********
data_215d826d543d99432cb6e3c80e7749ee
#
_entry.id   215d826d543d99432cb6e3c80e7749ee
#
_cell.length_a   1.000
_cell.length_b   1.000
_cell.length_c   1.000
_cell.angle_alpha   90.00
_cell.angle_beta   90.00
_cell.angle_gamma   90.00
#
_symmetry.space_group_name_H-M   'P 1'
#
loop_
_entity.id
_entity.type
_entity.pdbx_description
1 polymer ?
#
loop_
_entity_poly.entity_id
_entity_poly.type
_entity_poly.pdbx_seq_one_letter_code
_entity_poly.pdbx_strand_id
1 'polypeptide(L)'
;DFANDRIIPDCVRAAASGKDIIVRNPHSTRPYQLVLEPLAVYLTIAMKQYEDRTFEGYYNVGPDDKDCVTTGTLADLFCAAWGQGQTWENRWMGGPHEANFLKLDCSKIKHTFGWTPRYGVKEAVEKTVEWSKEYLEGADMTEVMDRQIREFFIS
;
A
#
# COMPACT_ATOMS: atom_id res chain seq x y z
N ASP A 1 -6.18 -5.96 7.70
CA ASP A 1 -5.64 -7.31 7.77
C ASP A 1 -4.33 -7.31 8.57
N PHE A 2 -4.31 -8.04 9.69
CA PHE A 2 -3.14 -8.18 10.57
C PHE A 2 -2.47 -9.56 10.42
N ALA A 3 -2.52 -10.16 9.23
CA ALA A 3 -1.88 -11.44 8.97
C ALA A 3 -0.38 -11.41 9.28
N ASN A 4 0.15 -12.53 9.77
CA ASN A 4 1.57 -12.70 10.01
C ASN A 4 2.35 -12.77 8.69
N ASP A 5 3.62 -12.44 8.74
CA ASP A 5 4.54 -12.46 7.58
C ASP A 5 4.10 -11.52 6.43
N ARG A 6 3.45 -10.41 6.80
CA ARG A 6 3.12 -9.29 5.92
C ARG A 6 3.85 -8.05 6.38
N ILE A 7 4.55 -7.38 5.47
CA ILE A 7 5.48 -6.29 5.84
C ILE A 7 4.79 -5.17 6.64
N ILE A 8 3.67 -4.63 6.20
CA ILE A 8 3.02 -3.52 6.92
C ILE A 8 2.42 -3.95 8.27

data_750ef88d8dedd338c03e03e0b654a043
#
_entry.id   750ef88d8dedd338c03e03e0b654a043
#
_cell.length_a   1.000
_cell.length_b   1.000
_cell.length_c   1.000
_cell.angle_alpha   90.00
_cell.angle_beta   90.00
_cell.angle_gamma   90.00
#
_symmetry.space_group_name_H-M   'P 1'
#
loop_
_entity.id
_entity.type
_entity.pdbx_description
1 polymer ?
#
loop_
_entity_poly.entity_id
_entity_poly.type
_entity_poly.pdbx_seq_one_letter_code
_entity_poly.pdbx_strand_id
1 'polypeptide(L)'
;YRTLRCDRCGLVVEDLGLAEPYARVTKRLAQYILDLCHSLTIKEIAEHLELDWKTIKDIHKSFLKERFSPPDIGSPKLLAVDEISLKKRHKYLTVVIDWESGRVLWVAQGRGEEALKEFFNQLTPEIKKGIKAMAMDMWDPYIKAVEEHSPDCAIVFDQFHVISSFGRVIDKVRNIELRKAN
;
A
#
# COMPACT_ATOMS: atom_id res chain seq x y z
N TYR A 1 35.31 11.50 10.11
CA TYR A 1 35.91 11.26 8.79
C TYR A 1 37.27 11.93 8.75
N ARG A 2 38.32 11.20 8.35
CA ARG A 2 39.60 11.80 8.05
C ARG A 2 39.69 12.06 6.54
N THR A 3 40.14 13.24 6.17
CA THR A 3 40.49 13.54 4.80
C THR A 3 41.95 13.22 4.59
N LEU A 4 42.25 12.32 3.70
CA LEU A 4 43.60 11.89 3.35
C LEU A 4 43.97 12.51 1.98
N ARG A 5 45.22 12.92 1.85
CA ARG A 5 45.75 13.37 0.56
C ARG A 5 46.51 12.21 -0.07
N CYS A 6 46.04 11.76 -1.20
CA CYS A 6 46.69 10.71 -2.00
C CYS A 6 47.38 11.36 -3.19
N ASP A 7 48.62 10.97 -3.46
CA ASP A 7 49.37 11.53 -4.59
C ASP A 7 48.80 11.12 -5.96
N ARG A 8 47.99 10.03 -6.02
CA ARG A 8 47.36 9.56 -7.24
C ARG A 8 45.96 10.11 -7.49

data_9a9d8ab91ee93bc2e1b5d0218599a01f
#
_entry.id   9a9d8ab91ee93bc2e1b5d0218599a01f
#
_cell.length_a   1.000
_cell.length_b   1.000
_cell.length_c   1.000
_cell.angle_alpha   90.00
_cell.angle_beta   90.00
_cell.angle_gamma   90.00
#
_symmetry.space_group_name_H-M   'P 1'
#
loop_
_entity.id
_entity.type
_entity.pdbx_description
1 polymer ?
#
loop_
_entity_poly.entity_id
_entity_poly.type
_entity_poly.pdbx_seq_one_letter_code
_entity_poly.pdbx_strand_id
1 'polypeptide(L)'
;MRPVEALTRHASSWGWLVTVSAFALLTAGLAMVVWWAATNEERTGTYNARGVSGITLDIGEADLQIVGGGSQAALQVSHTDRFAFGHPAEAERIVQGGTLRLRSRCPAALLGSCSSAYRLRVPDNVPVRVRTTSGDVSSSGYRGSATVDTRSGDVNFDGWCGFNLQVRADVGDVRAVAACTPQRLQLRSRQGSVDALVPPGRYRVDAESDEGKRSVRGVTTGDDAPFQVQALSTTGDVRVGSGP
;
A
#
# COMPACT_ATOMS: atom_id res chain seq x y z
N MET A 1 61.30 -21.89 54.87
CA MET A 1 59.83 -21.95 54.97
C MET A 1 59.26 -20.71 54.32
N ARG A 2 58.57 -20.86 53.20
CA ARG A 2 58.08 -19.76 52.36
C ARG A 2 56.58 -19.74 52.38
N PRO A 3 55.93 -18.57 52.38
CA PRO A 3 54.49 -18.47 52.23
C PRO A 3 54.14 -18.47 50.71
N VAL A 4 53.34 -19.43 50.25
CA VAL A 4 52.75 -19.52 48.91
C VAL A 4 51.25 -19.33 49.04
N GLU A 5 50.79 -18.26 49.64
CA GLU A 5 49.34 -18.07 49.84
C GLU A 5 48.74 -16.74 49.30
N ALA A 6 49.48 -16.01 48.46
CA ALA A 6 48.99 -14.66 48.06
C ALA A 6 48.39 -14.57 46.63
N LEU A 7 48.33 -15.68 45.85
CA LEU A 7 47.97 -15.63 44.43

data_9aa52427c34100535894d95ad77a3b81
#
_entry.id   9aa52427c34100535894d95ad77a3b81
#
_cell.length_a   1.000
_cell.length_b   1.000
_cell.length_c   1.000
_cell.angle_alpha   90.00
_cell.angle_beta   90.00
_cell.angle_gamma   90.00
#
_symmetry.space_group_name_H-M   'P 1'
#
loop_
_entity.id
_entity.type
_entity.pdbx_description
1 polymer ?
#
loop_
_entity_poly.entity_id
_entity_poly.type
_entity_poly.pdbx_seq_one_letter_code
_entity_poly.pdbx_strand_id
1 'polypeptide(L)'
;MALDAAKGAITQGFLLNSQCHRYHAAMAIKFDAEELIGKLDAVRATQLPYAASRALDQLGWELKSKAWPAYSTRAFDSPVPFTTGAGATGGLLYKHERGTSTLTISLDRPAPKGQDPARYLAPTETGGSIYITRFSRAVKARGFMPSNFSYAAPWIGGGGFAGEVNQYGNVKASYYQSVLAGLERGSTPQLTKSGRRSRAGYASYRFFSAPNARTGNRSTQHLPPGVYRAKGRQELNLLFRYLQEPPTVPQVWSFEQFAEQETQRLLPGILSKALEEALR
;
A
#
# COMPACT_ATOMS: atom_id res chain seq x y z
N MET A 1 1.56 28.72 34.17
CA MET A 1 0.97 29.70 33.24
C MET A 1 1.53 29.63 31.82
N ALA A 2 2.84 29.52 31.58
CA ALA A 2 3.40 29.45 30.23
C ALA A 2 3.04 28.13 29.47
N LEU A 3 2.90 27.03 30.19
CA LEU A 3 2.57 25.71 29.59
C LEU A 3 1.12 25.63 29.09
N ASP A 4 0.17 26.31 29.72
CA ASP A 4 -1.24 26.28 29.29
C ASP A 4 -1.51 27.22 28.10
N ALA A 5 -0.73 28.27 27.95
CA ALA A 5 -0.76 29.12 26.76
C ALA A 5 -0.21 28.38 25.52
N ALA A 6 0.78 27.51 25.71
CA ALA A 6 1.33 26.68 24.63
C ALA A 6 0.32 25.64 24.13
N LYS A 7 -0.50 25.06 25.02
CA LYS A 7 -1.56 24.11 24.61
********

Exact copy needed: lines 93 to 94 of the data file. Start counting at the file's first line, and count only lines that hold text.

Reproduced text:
C THR A 3 41.95 13.22 4.59
N LEU A 4 42.25 12.32 3.70